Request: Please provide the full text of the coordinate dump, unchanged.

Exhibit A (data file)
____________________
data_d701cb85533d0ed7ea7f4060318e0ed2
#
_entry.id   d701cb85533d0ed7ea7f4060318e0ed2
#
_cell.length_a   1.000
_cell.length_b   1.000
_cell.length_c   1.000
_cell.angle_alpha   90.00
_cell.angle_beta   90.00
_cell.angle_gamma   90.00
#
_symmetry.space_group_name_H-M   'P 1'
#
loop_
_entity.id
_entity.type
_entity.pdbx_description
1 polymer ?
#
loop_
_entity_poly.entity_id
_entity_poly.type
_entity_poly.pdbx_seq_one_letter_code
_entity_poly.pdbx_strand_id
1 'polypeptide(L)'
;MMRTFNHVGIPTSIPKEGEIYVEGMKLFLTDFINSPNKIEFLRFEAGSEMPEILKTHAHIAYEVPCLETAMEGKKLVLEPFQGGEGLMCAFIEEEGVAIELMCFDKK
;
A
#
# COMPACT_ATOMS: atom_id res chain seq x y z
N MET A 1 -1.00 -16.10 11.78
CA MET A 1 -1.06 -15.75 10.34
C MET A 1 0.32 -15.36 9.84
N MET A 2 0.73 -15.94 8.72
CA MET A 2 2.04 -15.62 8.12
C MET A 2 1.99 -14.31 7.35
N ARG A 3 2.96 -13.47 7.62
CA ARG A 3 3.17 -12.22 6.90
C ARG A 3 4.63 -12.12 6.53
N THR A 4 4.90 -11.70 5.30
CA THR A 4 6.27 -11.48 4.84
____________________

data_d701cb85533d0ed7ea7f4060318e0ed2
#
_entry.id   d701cb85533d0ed7ea7f4060318e0ed2
#
_cell.length_a   1.000
_cell.length_b   1.000
_cell.length_c   1.000
_cell.angle_alpha   90.00
_cell.angle_beta   90.00
_cell.angle_gamma   90.00
#
_symmetry.space_group_name_H-M   'P 1'
#
loop_
_entity.id
_entity.type
_entity.pdbx_description
1 polymer ?
#
loop_
_entity_poly.entity_id
_entity_poly.type
_entity_poly.pdbx_seq_one_letter_code
_entity_poly.pdbx_strand_id
1 'polypeptide(L)'
;MMRTFNHVGIPTSIPKEGEIYVEGMKLFLTDFINSPNKIEFLRFEAGSEMPEILKTHAHIAYEVPCLETAMEGKKLVLEPFQGGEGLMCAFIEEEGVAIELMCFDKK
;
A
#
# COMPACT_ATOMS: atom_id res chain seq x y z
N MET A 1 -1.00 -16.10 11.78
CA MET A 1 -1.06 -15.75 10.34
C MET A 1 0.32 -15.36 9.84
N MET A 2 0.73 -15.94 8.72
CA MET A 2 2.04 -15.62 8.12
C MET A 2 1.99 -14.31 7.35
N ARG A 3 2.96 -13.47 7.62
CA ARG A 3 3.17 -12.22 6.90
C ARG A 3 4.63 -12.12 6.53
N THR A 4 4.90 -11.70 5.30
CA THR A 4 6.27 -11.48 4.84